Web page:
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Ayodhya Verdict: Why Supreme Court Denied Nirmohi Akhara's Claim to 2.77 Acre of Disputed Site

The Nirmohi Akhara had made a claim to the entire disputed land stating that they were the original ‘pujaris’ who worshiped Lord Ram at the temple at his birthplace.

News18.com

Updated:November 9, 2019, 2:29 PM IST
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Ayodhya Verdict: Why Supreme Court Denied Nirmohi Akhara's Claim to 2.77 Acre of Disputed Site
Illustration by Mir Suhail/News18

New Delhi: The Supreme Court, in its order on Ayodhya title dispute, said the Nirmohi Akhara is not a shebait or devotee of the deity of Lord Ram and instead handed over the entire 2.77 acre of disputed area to Ram Janmabhoomi Nyas.

The Nirmohi Akhara, which was awarded one-third of the disputed land by the Allahabad High Court in 2010, had also made a claim to the entire disputed land stating that they were the original ‘pujaris’ who worshiped Lord Ram at the temple at his birthplace.

A ‘shebait’ is a person who is appointed by temple authorities to serve the deity, maintain the property and manage it. The office of ‘shebait’ comes with rights.

The five-judge Supreme Court bench, in its verdict, said a ‘pujari’ who conducts worship at a temple is not elevated to the status of a ‘shebait’.

"A pujari gains no independent right despite having conducted the ceremonies for a long period of time. Thus, the mere presence of pujaris does not vest in them any right to be shebaits."

The Constitution bench, headed by Chief Justice Ranjan Gogoi, ruled that "at its highest, these exhibits show that the Nirmohis were present in and around the disputed structure and assisted the pilgrims. It does not, however, evidence any management over the idols or the disputed site itself."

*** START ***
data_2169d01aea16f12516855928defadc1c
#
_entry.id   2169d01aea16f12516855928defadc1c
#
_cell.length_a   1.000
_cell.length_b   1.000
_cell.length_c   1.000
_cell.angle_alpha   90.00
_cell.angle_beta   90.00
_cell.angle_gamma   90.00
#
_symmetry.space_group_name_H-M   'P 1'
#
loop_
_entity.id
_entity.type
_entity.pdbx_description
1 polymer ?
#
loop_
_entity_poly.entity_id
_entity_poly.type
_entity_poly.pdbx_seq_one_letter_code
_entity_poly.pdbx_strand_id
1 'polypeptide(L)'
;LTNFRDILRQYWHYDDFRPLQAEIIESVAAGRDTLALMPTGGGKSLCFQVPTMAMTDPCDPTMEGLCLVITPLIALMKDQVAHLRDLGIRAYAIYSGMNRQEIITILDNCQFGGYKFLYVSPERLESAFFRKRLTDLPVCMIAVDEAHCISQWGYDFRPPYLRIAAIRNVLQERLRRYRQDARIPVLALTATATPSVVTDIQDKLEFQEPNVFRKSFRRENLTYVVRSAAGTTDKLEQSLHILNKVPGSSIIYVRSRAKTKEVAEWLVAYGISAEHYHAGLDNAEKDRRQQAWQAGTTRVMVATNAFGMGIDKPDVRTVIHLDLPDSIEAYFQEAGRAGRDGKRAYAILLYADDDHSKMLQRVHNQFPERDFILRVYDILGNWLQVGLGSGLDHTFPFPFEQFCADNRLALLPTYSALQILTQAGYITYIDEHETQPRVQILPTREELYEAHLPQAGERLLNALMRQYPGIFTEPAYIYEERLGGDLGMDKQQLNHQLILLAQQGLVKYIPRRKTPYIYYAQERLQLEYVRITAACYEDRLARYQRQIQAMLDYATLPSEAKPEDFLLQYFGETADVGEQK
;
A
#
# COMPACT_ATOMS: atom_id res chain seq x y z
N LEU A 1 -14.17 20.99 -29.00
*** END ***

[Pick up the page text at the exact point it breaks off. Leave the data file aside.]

The court said the Nirmohi Akhara, to prove its claim of being a shebait, had to prove it was in exclusive possession of the trust property and exercised complete control over the right of management of the properties.

"Though it cannot and has not been denied in the present proceedings that Nirmohi Akhara existed at the disputed site, the claim of Nirmohi Akhara, taken at the highest is that of an intermittent exercise of certain management rights. Their rights were peripheral, usually involving the assistance of pilgrims and were constantly contested," the court said.

It went on to state that "a stray or intermittent exercise of management rights does not confer upon a claimant the position in law of a de facto shebait. It cannot be said that the acts of Nirmohi Akhara satisfy the legal standard of management and charge that is exclusive, uninterrupted and continuous over a sufficient period of time. Despite their undisputed presence at the disputed site, for the reasons outlined above, Nirmohi Akhara is not a shebait.”

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